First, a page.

Abramyan et al. v. Geico Insurance Company

Filing 16

MEMORANDUM and ORDER signed by District Judge Morrison C. England, Jr. on 3/10/2017 ORDERING that Defendant GEICO's 5 Motion to Dismiss is GRANTED, with prejudice, as to Plaintiffs' Fourth Cause of Action but DENIED as to the Fifth Cause of Action. (Zignago, K.)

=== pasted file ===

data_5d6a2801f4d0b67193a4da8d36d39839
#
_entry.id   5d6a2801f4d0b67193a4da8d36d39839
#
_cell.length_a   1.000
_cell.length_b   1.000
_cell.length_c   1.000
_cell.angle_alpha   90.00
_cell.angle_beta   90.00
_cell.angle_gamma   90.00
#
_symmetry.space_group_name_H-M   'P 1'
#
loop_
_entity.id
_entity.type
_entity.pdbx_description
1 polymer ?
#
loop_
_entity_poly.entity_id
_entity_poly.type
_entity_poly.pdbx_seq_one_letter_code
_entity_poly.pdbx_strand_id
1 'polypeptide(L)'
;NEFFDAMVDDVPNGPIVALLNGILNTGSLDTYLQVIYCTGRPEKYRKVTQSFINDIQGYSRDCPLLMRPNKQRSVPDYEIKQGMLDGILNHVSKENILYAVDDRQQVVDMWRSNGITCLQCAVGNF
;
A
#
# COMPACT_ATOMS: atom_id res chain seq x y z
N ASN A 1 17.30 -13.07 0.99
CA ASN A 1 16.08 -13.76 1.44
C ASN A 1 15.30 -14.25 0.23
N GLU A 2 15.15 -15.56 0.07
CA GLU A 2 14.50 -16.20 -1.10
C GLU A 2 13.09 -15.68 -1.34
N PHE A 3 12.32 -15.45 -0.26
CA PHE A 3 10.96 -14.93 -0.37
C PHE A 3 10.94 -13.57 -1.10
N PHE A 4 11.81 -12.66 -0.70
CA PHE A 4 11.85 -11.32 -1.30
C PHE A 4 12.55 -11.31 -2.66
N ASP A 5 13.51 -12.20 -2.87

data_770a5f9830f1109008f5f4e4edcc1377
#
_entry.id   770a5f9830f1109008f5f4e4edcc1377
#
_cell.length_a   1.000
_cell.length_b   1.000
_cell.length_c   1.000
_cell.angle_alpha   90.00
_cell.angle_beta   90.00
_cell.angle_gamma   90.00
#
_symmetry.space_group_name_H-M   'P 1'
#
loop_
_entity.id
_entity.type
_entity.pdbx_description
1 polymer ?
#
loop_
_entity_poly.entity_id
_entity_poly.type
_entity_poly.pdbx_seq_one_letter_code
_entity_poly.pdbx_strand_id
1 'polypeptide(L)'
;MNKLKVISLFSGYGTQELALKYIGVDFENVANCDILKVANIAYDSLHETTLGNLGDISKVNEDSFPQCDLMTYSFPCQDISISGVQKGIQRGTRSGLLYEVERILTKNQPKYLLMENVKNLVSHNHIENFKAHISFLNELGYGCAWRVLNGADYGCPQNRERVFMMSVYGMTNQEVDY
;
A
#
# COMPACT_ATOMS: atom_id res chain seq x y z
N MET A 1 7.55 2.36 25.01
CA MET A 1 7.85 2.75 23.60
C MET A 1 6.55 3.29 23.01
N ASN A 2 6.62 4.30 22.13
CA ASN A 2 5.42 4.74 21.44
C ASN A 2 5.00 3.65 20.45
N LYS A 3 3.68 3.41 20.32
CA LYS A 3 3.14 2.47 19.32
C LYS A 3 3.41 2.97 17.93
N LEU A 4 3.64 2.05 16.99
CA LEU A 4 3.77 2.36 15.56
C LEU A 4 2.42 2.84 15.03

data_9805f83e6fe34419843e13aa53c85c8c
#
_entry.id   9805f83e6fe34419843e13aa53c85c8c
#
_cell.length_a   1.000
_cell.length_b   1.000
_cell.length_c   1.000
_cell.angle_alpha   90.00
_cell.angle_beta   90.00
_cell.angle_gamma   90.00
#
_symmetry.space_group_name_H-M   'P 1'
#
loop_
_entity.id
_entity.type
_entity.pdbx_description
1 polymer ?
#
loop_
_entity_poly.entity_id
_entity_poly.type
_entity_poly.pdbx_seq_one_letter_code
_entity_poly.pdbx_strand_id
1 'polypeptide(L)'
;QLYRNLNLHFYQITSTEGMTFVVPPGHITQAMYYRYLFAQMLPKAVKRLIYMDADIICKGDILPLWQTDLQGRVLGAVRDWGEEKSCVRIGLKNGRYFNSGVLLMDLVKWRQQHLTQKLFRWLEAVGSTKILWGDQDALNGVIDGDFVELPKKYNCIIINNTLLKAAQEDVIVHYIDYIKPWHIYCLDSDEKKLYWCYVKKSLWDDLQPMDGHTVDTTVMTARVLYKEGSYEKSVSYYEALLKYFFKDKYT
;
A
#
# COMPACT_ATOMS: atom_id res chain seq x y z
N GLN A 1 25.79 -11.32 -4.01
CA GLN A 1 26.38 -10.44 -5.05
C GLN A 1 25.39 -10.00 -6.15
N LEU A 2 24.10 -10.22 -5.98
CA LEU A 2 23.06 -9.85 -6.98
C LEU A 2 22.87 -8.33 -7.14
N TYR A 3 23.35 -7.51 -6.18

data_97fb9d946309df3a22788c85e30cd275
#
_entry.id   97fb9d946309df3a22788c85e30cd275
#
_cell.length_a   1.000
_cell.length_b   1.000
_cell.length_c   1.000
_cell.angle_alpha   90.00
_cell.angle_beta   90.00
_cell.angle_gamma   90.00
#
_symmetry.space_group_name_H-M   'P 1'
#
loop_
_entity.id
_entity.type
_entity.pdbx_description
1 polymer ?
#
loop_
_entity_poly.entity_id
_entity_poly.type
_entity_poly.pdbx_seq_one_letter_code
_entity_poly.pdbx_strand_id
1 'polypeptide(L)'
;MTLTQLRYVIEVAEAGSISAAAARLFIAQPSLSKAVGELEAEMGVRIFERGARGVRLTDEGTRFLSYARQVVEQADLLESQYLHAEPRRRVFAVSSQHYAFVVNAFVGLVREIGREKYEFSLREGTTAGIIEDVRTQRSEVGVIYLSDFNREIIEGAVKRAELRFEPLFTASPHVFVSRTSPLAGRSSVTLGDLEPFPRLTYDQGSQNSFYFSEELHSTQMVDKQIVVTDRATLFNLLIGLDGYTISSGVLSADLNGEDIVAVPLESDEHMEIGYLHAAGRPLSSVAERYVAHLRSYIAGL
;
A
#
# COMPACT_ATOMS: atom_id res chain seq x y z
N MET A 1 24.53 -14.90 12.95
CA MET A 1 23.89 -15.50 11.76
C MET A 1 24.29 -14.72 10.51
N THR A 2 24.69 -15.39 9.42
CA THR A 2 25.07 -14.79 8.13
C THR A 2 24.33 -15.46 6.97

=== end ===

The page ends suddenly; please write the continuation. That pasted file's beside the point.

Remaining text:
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1 2 3 4 5 6 7 8 UNITED STATES DISTRICT COURT 9 EASTERN DISTRICT OF CALIFORNIA 10 11 12 ARSEN ABRAMYAN and NARINA ZAKHARYAN, Plaintiffs, 13 MEMORANDUM AND ORDER v. 14 15 No. 2:16-cv-01069-MCE-AC GEICO INSURANCE COMPANY, and Does 1-40, inclusive, 16 Defendants. 17 18 In bringing the present action, Plaintiffs Arsen Abramyan and Narina Zakharyan 19 20 (“Plaintiffs”) allege that their automobile insurance carrier, Defendant GEICO Insurance 21 Company (“GEICO”) wrongfully denied a theft loss claim submitted by Plaintiffs as 22 fraudulent. Plaintiffs’ resulting lawsuit, originally filed in state court, asserts five causes 23 of action. Through the Motion to Dismiss now before the Court, GEICO contends that 24 Plaintiffs’ claims for unfair competition, in violation of California Insurance Code § 790, 25 and their claim for discrimination in contravention of California Civil Code §§ 51 and 52, 26 fail to state a claim upon which relief can be granted and are therefore subject to 27 /// 28 /// 1 1 dismissal under Federal Rule of Civil Procedure 12(b)(6).1 As set forth below, that 2 Motion is GRANTED in part and DENIED in part.2 3 BACKGROUND3 4 5 6 According to Plaintiffs’ Complaint, they owned a 2011 BMW 335I insured by 7 Defendant GEICO. On July 20, 2013, that vehicle was stolen from their home. Plaintiffs 8 reported the theft to GEICO, who performed an investigation. On or about January 13, 9 2014, Plaintiffs claim that GEICO wrongfully denied their claim for loss of the vehicle on 10 grounds that they had engaged in fraud. According to Plaintiffs, that denial was 11 premised on discriminatory animus by GEICO, who targeted them for investigation for 12 fraud on the basis of their national origin as Armenians who previously resided in the 13 former Soviet Union. Plaintiffs claim that GEICO did this in order to avoid paying claims. 14 15 STANDARD 16 17 On a motion to dismiss for failure to state a claim under Federal Rule of Civil 18 Procedure 12(b)(6), all allegations of material fact must be accepted as true and 19 construed in the light most favorable to the nonmoving party. Cahill v. Liberty Mut. Ins. 20 Co., 80 F.3d 336, 337-38 (9th Cir. 1996). Rule 8(a)(2) “requires only ‘a short and plain 21 statement of the claim showing that the pleader is entitled to relief’ in order to ‘give the 22 defendant fair notice of what the . . . claim is and the grounds upon which it rests.’” Bell 23 Atl. Corp. v. Twombly, 550 U.S. 544, 555 (2007) (quoting Conley v. Gibson, 355 U.S. 41, 24 1 25 26 27 All further references to “Rule” or “Rules are to the Federal Rules of Civil Procedure unless otherwise indicated. 2 Because the Court determined that oral argument would not be of material assistance, this Motion was submitted on the briefs in accordance with Local Rule 230(g). 3 28 This section is taken directly, and in some instances verbatim, from the allegations contained in Plaintiffs’ Complaint. 2 1 47 (1957)). A complaint attacked by a Rule 12(b)(6) motion to dismiss does not require 2 detailed factual allegations. However, “a plaintiff's obligation to provide the grounds of 3 his entitlement to relief requires more than labels and conclusions, and a formulaic 4 recitation of the elements of a cause of action will not do.” Id. (internal citations and 5 quotations omitted). A court is not required to accept as true a “legal conclusion 6 couched as a factual allegation.” Ashcroft v. Iqbal, 556 U.S. 662, 678 (2009) (quoting 7 Twombly, 550 U.S. at 555). “Factual allegations must be enough to raise a right to relief 8 above the speculative level.” Twombly, 550 U.S. at 555 (citing 5 Charles Alan Wright & 9 Arthur R. Miller, Federal Practice and Procedure § 1216 (3d ed. 2004) (stating that the 10 pleading must contain something more than “a statement of facts that merely creates a 11 suspicion [of] a legally cognizable right of action”)). 12 Furthermore, “Rule 8(a)(2) . . . requires a showing, rather than a blanket 13 assertion, of entitlement to relief.” Twombly, 550 U.S. at 555 n.3 (internal citations and 14 quotations omitted). Thus, “[w]ithout some factual allegation in the complaint, it is hard 15 to see how a claimant could satisfy the requirements of providing not only ‘fair notice’ of 16 the nature of the claim, but also ‘grounds' on which the claim rests.” Id. (citing Wright & 17 Miller, supra, at 94, 95). A pleading must contain “only enough facts to state a claim to 18 relief that is plausible on its face.” Id. at 570. If the “plaintiffs . . . have not nudged their 19 claims across the line from conceivable to plausible, their complaint must be dismissed.” 20 Id. However, “[a] well-pleaded complaint may proceed even if it strikes a savvy judge 21 that actual proof of those facts is improbable, and ‘that a recovery is very remote and 22 unlikely.’” Id. at 556 (quoting Scheuer v. Rhodes, 416 U.S. 232, 236 (1974)). 23 A court granting a motion to dismiss a complaint must then decide whether to 24 grant leave to amend. Leave to amend should be “freely given” where there is no 25 “undue delay, bad faith or dilatory motive on the part of the movant, . . . undue prejudice 26 to the opposing party by virtue of allowance of the amendment, [or] futility of the 27 amendment . . . .” Foman v. Davis, 371 U.S. 178, 182 (1962); Eminence Capital, LLC v. 28 Aspeon, Inc., 316 F.3d 1048, 1052 (9th Cir. 2003) (listing the Foman factors as those to 3 1 be considered when deciding whether to grant leave to amend). Not all of these factors 2 merit equal weight. Rather, “the consideration of prejudice to the opposing party . . . 3 carries the greatest weight.” Id. (citing DCD Programs, Ltd. v. Leighton, 833 F.2d 183, 4 185 (9th Cir. 1987)). Dismissal without leave to amend is proper only if it is clear that 5 “the complaint could not be saved by any amendment.” Intri-Plex Techs. v. Crest Group, 6 Inc., 499 F.3d 1048, 1056 (9th Cir. 2007) (citing In re Daou Sys., Inc., 411 F.3d 1006, 7 1013 (9th Cir. 2005); Ascon Props., Inc. v. Mobil Oil Co., 866 F.2d 1149, 1160 (9th Cir. 8 1989) (“Leave need not be granted where the amendment of the complaint . . . 9 constitutes an exercise in futility . . . .”)). 10 11 ANALYSIS 12 13 A. 14 GEICO moves to dismiss Plaintiffs’ Fourth Cause of Action, for Unfair Competition California Insurance Code § 790 15 in violation of California Insurance Code § 790. There, is however, no private cause of 16 action for violations of § 790. King v. Nat’l Gen. Ins. Co., 129 F. Supp. 3d 925, 941 n.10 17 (N.D. Cal. 2015) (citing Moradi-Shalal v. Fireman’s Fund Ins. Cos., 46 Cal. 3d 287, 304 18 (1988)). Moreover, by a stipulation and order filed July 15, 2016, Plaintiffs agreed not to 19 oppose GEICO’s Motion to Dismiss the Fourth Cause of Action, and have not done so. 20 Plaintiffs’ claim for violation of § 790 is accordingly dismissed with prejudice. 21 B. 22 Plaintiffs’ Fifth Cause of Action is premised on California’s Unruh Civil Rights Act, California Civil Code §§ 51 and 52 23 which, at California Civil Code § 51, prohibits “business establishments of every kind 24 whatsoever” from discriminating on the basis of national origin, among other things. The 25 Fifth Cause of Action also invokes § 52, which provides a private cause of action to seek 26 damages for violations of the Unruh Act. 27 GEICO moves to dismiss Plaintiffs’ Fifth Cause of Action on grounds that it is time 28 barred by the one-year statute of limitations on Unruh actions set forth in Gatto v. County 4 1 of Sonoma, 98 Cal. App. 4th 744, 757-59 (2002), and Mitchell v. Sung, 816 F. Supp. 2 597, 602 (N.D. Cal. 1993). According to GEICO, because it denied Plaintiffs’ claims on 3 January 13, 2014, and Plaintiffs did not file their lawsuit until July 20, 2015—some 18 4 months later—their Unruh Act claims run afoul of the one-year time bar. As recognized by this Court in Hartline v. Nat’l Univ., No. 2:14-cv-0635 KJM AC, 5 6 2015 WL 4716491 (E.D. Cal. August 7, 2015), however, California’s personal injury 7 statute of limitations at California Code of Civil Procedure § 335.1 provides the limitation 8 period for the Unruh Act. Id. at * 4 (‘[T]he Unruh Act and the personal injury statute are 9 both subject to a two-year statute of limitations.”). Gatto and Mitchell, as relied upon by 10 GEICO, were decided prior to January of 2003, when the California Legislature 11 approved § 335.1, which expanded the statute of limitations for personal injury and 12 wrongful death actions to two years. See Act of Sept. 10, 2002, ch. 448, 2002 Cal. 13 Stats. 2521. Once the personal injury statute was extended to two years, the time within 14 which an Unruh Action claim could be brought was likewise extended.4 Consequently, 15 because the instant lawsuit was filed within two years of GEICO denying Plaintiffs’ theft 16 claim on January 13, 2014, the Unruh Act claim is timely and GEICO’s motion to dismiss 17 on that basis fails. 18 /// 19 /// 20 /// 21 /// 22 /// 23 /// 24 /// 25 /// 26 27 28 4 The Court recognizes GEICO’s reliance on a 2015 decision by another court in this district, Zochlinski v. Regents of the Univ. of California, No. 2:10-cv-1824 KJM-KJN PS, 2015 WL 6744654, at *5 (E.D. Cal. Nov. 4, 2015), continued to apply the one-year statute of limitations in reliance on Gatto. For the reasons provided, this Court believes that Zochlinksi’s decision to enforce that one-year period after the passage of § 335.1 was incorrect. 5 1 CONCLUSION 2 3 Based on all the foregoing, Defendant GEICO’s Motion to Dismiss (ECF No. 5) is 4 GRANTED, with prejudice, as to Plaintiffs’ Fourth Cause of Action but DENIED as to the 5 Fifth Cause of Action. 6 7 IT IS SO ORDERED. Dated: March 10, 2017 8 9 10 11 12 13 14 15 16 17 18 19 20 21 22 23 24 25 26 27 28 6